We are tired of having to raise you, our elders; writes Marungwane “Shadi” Ramashapa.
African culture has taught me to respect my elders. It has taught me to bite my tongue, keep my eyes low and to divert my angry gazes.
Speak only when spoken to. Do not involve yourself in the affairs of elders. Do not to express your opinion, we will tell you how to feel. Why are you even in the room while elders are speaking? I have not, however, been taught how to react to the actions of certain elders. The kind of elders with destructive actions and appalling behaviour. Those elders who steal, who have no regard for others, those who are generally menaces to society. This has led to a conflict most simply represented by the question, ‘How does one respect an elder who behaves like a child’?
This challenge has led to me having to learn how to juggle tradition and the reality that respect is earned rather than acquired at a certain age. I am teaching myself when it is necessary to speak. Teaching myself how to speak without thundering. Teaching myself when to storm and when to substitute my opinions with silence. South African politicians (and the general mismanagement of this country) are constantly providing me with reasons to speak, especially when not spoken to.
I am disappointed that some things need to still be spoken about. Disappointed that our country is being run by elders who seem to be more concerned about reliving their youth than building this country.
Dear SA Politicians,
You are far too old for us to be having this conversation. Too old to have to be reprimanded at so many turns. Too old to be told that providing strippers for the entertainment of prisoners is not the way towards rehabilitation. Too old to have to be asked not to steal from the people who have put you in power. You are too old to be told that hate begets hate and that you need to watch your tongues. Far too old to have to be asked not to sell this land. Too old to be told that it is not fair to wager a country’s economic freedom in your political games. This country’s people should not be pawns in your game of chess. We are tired of having to raise you, our elders.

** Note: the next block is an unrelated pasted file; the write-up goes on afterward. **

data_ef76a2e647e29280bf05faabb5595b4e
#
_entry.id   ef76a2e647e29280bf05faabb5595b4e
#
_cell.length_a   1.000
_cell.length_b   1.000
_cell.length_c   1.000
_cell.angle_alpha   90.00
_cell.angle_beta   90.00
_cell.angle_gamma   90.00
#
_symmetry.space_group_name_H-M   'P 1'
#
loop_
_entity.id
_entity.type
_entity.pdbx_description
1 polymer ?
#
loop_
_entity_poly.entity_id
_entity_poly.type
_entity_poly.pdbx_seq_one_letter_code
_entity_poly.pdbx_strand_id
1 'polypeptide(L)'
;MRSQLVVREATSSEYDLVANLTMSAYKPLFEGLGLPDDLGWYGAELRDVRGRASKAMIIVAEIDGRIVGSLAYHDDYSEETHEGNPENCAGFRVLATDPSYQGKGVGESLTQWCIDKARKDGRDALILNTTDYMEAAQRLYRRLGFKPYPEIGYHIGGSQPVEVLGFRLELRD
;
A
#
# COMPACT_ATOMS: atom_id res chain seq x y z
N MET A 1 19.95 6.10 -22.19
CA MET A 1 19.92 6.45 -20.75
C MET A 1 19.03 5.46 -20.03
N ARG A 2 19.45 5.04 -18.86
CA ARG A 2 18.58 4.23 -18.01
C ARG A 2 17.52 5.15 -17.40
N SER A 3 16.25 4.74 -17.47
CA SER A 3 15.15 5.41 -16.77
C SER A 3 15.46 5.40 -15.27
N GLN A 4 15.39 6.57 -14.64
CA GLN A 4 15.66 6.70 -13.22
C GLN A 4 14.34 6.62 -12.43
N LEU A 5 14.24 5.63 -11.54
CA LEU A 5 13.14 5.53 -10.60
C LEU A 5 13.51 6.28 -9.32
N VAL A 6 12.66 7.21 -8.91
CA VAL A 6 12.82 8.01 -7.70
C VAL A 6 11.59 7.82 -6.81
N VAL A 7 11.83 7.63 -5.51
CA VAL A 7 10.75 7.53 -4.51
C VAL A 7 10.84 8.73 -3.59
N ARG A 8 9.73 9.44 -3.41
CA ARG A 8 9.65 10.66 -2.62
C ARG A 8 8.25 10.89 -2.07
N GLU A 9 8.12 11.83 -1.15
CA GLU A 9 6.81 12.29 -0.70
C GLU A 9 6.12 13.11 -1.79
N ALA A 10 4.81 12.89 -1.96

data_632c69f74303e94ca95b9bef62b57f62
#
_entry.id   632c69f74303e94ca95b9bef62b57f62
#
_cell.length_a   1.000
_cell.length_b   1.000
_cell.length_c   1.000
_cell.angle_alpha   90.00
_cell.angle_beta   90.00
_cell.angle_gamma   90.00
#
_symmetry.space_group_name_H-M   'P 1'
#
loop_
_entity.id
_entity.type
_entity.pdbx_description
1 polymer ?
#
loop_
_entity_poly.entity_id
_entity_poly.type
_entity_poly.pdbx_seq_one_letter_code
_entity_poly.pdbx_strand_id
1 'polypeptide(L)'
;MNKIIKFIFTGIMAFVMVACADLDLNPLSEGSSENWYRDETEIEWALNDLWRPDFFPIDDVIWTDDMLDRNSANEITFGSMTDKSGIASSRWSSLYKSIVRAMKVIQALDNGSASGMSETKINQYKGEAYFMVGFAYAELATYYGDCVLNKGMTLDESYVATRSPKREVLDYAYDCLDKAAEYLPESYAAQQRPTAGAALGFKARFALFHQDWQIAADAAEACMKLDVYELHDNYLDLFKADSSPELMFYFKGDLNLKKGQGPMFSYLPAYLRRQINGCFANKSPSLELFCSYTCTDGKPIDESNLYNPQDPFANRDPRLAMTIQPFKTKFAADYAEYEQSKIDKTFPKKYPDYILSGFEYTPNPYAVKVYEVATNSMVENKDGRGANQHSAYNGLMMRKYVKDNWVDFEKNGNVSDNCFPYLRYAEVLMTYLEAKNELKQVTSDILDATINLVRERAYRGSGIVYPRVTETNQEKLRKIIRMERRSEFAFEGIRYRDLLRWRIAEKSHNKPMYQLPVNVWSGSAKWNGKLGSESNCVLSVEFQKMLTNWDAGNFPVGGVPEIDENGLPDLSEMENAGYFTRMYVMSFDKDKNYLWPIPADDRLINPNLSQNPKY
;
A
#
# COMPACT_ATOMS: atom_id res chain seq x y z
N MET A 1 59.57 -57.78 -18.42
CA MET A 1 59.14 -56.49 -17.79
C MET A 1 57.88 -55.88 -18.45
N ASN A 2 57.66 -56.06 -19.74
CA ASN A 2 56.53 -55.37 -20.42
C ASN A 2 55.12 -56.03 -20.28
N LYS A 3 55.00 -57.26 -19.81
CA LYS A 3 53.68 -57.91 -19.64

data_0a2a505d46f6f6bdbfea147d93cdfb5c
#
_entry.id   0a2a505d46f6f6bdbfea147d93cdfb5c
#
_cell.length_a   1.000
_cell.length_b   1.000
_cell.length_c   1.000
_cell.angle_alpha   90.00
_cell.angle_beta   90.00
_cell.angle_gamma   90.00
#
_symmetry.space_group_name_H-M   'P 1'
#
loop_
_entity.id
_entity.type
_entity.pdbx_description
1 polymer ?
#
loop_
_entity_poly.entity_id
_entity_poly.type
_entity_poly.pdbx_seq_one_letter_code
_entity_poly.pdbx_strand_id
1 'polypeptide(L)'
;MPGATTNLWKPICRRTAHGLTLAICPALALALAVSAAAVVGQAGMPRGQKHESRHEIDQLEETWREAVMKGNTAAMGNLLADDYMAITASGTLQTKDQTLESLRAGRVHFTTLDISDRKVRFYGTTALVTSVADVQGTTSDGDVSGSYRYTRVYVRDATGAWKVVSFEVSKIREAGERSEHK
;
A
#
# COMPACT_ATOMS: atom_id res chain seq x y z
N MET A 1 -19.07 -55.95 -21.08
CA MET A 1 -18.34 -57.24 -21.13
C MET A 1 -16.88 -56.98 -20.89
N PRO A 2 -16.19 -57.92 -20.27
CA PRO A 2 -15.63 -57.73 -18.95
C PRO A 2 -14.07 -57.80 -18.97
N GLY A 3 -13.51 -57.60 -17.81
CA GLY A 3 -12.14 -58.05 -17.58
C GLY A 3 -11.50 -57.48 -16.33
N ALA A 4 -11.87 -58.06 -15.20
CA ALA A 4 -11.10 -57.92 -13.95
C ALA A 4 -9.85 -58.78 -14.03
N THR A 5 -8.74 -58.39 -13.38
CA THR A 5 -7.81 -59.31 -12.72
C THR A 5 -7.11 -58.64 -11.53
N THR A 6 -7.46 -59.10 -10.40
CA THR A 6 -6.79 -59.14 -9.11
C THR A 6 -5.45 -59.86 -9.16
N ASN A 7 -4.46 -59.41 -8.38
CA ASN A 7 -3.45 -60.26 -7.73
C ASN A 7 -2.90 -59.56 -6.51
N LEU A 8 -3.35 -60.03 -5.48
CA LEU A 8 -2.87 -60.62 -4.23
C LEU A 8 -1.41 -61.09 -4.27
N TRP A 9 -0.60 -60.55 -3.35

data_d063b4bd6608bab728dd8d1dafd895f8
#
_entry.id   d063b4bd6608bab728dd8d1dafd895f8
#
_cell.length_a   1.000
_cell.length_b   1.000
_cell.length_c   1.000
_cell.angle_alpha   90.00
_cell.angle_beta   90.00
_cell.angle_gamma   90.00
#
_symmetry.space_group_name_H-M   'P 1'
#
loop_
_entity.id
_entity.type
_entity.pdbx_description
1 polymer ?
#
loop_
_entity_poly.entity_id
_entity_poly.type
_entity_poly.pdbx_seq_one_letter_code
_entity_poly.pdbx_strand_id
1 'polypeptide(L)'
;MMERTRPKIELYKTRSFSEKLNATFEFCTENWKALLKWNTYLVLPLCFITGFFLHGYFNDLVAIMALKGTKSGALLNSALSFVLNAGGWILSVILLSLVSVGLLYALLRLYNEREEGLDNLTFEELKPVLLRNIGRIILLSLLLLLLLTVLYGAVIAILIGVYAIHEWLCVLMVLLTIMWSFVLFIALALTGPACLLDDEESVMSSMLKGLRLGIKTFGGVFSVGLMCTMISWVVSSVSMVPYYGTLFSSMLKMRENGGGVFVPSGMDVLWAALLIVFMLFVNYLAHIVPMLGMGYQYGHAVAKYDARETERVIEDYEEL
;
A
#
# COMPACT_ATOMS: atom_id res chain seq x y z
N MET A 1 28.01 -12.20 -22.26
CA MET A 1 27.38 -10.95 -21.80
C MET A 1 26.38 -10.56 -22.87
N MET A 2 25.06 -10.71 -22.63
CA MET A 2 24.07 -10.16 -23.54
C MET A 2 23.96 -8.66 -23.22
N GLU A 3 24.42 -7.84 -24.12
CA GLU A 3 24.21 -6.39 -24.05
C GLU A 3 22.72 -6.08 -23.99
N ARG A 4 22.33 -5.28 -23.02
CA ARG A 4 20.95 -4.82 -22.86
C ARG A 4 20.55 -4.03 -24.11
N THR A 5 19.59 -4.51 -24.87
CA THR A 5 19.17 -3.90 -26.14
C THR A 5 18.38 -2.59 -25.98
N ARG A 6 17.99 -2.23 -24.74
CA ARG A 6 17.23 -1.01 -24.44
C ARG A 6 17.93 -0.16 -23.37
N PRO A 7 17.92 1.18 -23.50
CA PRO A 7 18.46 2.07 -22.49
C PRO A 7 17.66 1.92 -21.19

Perhaps it is time to realise that we too are elders now. Adulting is upon us and we need to start taking an active interest in our society. It is time to stop going into the proverbial ‘other room’ when matters which concern this country come up. We need to know more than the propaganda being fed to us, need to read more than what is being tweeted. I believe that active participation in the politics of this country may just save us all. May just help shine a bright light onto the dark and seedy areas. May help us have a clearer understanding of the dynamics at play. Interest and participation may help us begin our walk in a better direction for this country. It time to be heard. It’s time speak up, there is so much of our kind of magic which is needed here.
Marungwane “Shadi” Ramashapa [@Thee_Shadi] is a Masters candidate at the University of Johannesburg. Her interests lie in social development and governance. She also uses writing, arts and poetry in achieving a sustainable society.